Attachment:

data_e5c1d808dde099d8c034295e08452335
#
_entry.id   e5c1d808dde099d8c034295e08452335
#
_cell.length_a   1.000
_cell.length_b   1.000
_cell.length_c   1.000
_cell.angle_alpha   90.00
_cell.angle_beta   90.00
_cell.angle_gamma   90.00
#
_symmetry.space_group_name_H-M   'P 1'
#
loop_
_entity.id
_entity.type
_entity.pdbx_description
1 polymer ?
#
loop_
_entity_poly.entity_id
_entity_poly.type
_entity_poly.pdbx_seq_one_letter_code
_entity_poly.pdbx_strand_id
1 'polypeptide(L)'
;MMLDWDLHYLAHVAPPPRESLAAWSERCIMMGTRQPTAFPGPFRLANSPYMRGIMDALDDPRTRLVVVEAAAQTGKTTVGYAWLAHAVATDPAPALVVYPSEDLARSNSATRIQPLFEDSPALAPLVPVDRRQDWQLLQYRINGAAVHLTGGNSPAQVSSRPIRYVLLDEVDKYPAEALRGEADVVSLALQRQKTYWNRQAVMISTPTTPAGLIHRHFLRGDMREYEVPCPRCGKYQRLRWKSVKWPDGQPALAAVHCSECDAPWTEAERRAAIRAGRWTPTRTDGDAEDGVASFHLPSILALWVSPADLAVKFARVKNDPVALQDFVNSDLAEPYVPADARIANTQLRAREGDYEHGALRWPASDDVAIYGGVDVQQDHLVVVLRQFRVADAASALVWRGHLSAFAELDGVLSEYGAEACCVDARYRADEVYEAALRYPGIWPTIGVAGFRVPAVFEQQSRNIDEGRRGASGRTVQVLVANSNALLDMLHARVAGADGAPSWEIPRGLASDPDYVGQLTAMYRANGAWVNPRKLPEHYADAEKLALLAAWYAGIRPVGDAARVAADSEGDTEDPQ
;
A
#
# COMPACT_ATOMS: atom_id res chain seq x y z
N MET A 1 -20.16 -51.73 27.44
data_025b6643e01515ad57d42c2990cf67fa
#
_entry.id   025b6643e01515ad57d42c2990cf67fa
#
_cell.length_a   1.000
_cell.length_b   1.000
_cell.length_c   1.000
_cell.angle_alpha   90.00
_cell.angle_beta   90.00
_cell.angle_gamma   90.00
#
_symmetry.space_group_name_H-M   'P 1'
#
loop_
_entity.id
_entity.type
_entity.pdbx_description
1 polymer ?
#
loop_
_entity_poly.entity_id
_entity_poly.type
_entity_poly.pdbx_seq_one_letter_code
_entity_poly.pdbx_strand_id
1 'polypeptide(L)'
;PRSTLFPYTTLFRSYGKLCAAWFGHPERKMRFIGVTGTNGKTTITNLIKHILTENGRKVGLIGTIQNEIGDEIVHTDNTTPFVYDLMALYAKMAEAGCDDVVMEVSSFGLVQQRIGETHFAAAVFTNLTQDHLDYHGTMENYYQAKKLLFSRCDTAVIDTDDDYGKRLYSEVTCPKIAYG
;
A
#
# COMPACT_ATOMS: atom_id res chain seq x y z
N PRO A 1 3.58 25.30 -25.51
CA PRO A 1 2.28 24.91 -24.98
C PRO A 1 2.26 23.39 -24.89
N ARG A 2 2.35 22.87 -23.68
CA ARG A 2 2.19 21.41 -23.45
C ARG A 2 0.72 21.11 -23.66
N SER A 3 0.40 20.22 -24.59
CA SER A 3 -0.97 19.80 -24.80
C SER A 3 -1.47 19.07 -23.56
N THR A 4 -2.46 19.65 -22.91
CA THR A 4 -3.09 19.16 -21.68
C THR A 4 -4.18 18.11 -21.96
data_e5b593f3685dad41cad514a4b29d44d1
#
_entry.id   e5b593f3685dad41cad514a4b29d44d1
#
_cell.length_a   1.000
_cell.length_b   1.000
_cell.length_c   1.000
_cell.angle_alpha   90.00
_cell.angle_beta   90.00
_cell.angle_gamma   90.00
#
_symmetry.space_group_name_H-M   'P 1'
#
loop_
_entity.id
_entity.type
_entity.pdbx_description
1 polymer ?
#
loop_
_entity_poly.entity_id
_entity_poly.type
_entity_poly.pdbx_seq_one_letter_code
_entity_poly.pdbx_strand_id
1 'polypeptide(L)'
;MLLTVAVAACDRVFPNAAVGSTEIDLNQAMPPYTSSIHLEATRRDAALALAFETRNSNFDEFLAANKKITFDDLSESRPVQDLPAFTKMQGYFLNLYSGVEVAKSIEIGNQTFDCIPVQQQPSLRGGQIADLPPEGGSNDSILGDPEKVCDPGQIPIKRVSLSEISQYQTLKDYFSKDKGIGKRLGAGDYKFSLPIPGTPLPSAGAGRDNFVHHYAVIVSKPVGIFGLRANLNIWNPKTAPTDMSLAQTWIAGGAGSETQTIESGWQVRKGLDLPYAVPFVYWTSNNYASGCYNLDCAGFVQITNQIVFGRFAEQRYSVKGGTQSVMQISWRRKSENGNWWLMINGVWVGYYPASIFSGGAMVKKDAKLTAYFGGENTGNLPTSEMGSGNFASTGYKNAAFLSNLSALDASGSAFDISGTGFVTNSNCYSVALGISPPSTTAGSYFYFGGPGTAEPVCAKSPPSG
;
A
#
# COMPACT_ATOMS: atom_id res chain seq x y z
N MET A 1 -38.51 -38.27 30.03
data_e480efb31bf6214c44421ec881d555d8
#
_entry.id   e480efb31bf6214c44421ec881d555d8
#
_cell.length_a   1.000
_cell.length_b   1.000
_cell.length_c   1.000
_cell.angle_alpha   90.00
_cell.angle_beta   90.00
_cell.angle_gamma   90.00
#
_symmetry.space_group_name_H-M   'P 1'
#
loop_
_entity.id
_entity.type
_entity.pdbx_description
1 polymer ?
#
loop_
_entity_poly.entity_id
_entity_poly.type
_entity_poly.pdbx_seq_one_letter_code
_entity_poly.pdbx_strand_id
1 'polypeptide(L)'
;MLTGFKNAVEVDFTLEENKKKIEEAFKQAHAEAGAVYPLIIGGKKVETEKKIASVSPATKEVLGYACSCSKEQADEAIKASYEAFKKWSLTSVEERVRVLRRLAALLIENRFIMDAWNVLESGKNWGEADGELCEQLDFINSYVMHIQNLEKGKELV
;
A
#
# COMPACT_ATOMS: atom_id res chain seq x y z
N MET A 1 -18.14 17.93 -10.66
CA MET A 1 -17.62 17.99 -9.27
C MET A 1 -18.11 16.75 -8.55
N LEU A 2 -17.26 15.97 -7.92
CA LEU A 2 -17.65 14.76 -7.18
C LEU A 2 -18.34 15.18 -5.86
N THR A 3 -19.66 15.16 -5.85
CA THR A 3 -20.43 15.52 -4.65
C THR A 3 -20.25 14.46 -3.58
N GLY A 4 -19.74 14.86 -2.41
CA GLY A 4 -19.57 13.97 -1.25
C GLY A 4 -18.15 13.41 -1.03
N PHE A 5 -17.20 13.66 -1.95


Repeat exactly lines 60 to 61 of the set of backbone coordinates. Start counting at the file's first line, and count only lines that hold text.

#
# COMPACT_ATOMS: atom_id res chain seq x y z